group(L-R): Paul Foley (GM, Decca Label Group), Eric Whitacre, Claire Long (Music Productions/Whitacre's Manager), Joseph Oerke (VP, Deutsch Grammophon & Decca Classics, U.S.), Steven Singer (VP, Decca Label Group).

Choral music rock star Eric Whitacre premiered the third installment of his Virtual Choir project at Lincoln Center's David Rubenstein Atrium on Monday night to a small but rapt group of industry professionals, fellow composers, and self-professed "Choir Geeks" - Whitacre's dedicated fans, many of whom had participated in the group-sing project.

Water Night ( Decca), a new collection of works by Whitacre (including the title piece, performed in Virtual Choir 3), hit iTunes the following day - but was not mentioned once over the course of the event, keeping the focus solely on the Virtual Choir phenomenon.

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In the audience, a group of Decca execs - including General Manager Paul Foley and VP Marketing Steven Singer of Decca Label Group; and Joseph Oerke, VP, Deutsche Grammophon & Decca Classics, U.S. - watched as the classicist's glee club communed with their very own Mr. Schuester. The amateur singers - many of them high schoolers in jeans and sneakers - crowded the front of the elevated stage and 40-foot panoramic "media wall," hooting pep-rally-style when Whitacre referenced "the Choir family." In the usually staid halls of Lincoln Center, the youthful enthusiasm was a welcome anomaly - and a fitting one. The event was part of the Young Patrons of Lincoln Center's (YPLC) 101 Series, which promises to "demystify the performing arts in a casual setting."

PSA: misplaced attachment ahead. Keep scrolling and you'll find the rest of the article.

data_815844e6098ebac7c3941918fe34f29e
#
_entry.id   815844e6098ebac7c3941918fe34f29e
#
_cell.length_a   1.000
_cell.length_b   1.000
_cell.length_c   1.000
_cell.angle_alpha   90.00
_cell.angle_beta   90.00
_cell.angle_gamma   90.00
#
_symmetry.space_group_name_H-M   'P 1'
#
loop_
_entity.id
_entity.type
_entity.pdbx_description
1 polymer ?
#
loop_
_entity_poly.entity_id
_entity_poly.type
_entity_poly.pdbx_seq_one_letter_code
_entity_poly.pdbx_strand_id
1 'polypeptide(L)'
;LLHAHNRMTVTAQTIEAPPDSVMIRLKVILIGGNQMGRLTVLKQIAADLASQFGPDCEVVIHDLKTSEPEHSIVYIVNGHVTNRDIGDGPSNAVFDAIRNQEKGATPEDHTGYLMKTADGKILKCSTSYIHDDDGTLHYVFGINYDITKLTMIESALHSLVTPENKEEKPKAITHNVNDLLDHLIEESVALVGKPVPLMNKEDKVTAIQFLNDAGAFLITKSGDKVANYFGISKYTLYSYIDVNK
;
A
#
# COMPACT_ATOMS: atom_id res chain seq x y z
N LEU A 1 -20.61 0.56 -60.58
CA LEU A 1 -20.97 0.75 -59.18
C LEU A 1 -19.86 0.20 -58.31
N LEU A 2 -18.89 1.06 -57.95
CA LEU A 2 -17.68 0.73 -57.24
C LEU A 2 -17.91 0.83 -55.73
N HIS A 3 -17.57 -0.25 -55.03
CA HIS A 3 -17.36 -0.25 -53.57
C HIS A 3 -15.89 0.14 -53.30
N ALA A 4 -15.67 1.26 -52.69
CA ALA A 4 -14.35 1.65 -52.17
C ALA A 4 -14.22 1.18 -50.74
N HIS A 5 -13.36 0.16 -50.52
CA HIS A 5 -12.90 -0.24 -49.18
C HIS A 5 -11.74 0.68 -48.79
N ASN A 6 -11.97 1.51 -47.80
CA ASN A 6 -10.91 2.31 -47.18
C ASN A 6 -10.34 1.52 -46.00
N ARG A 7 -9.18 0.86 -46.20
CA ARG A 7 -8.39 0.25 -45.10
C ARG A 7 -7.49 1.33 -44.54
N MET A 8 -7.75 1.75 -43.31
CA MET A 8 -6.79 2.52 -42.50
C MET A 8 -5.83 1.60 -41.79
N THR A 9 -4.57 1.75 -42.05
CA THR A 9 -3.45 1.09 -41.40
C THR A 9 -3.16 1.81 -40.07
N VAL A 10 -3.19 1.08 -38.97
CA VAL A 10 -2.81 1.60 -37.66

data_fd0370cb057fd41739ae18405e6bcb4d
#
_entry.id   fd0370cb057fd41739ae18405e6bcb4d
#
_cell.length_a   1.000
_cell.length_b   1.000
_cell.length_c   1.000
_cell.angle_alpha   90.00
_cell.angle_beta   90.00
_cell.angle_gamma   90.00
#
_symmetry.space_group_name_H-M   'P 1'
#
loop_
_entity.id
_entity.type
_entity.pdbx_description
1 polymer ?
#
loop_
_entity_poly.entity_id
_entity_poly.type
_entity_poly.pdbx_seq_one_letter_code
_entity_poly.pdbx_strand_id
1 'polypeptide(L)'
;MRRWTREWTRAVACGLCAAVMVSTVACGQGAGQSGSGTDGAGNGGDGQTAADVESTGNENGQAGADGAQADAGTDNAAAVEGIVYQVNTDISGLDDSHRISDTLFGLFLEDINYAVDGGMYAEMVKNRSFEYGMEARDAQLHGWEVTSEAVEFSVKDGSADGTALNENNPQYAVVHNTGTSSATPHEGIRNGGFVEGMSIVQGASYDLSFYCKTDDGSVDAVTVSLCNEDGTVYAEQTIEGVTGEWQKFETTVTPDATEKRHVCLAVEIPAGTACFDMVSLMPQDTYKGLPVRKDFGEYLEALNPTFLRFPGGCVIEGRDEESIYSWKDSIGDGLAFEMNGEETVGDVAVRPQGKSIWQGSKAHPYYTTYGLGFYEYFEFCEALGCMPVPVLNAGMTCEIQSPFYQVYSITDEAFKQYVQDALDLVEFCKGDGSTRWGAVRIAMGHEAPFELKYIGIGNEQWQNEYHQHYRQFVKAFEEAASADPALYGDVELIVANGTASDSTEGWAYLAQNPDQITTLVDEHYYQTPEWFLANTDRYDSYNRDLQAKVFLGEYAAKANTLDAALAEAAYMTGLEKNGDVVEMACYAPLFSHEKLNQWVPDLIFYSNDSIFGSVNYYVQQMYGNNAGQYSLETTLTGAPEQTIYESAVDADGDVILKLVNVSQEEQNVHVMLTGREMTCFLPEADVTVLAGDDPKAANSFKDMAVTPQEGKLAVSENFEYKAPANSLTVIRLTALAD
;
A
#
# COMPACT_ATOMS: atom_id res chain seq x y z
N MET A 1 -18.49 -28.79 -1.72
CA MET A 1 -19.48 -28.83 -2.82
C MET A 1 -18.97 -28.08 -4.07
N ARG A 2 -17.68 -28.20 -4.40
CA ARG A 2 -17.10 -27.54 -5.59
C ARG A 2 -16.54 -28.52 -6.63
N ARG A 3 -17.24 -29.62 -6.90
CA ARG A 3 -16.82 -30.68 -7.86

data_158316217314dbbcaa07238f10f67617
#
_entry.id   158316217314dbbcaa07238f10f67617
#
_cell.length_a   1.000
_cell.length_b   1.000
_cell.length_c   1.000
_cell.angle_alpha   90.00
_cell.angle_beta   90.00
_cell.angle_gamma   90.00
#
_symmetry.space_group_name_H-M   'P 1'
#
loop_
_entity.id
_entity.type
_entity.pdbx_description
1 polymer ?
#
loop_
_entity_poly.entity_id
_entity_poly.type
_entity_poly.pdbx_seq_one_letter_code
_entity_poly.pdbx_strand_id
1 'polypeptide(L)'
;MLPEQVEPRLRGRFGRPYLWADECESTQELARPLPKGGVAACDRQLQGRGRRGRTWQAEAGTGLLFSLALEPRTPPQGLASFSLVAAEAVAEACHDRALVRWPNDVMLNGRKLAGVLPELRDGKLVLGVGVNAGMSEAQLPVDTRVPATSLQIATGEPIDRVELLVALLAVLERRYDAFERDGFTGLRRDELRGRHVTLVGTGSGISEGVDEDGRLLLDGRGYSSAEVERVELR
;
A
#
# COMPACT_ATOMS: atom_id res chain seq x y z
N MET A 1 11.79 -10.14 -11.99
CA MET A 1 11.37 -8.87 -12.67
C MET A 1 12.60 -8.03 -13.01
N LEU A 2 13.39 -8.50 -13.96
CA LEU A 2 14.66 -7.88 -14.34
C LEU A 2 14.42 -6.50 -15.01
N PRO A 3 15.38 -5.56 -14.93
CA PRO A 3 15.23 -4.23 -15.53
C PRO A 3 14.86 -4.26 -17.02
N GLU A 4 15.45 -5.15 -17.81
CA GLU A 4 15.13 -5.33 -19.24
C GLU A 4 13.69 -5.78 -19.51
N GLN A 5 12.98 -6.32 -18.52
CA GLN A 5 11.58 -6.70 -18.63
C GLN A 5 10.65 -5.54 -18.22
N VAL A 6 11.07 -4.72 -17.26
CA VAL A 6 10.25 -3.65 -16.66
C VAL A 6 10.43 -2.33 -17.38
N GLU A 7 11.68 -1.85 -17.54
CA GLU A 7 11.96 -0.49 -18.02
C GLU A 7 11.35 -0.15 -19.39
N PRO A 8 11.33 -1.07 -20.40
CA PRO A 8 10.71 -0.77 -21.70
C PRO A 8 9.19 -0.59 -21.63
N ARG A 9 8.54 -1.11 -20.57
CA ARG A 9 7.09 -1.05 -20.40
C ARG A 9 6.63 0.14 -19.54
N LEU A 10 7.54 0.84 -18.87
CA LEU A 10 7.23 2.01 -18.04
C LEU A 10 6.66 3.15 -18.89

ted(L-R): Composer John Corigliano, Whitacre, and TED curator Chris Anderson.

"'Young' and 'Lincoln Center,'" joked the affable Whitacre - who resembled a noble pirate, with his long blonde hair and distressed leather jacket. "Those are good words to hear together."

While it was already a viral phenomenon, Virtual Choir really caught fire a year ago, when Whitacre presented the project at thought-leader conference TED, getting a rare standing ovation. The social-media-meets-music-performance piece melds the voices and images of individual singers from all over the world, using their own self-shot videos. The original Virtual Choir video posted to YouTube in March 2010, and currently has over 3 million views. Virtual Choir 3 - a performance of Whitacre-penned piece "Water Night" - featured 3,746 singers from 73 countries.


The results sound beautiful; but more than that, they're rare moments of true international harmony.

"This is not just an act of art; it's a human act," said Pulitzer Prize-winning composer John Corigliano, who joined Whitacre and TED curator Chris Anderson onstage for a brief talk after the premier. Corigliano was one of Whitacre's professors while he was a student at Juilliard.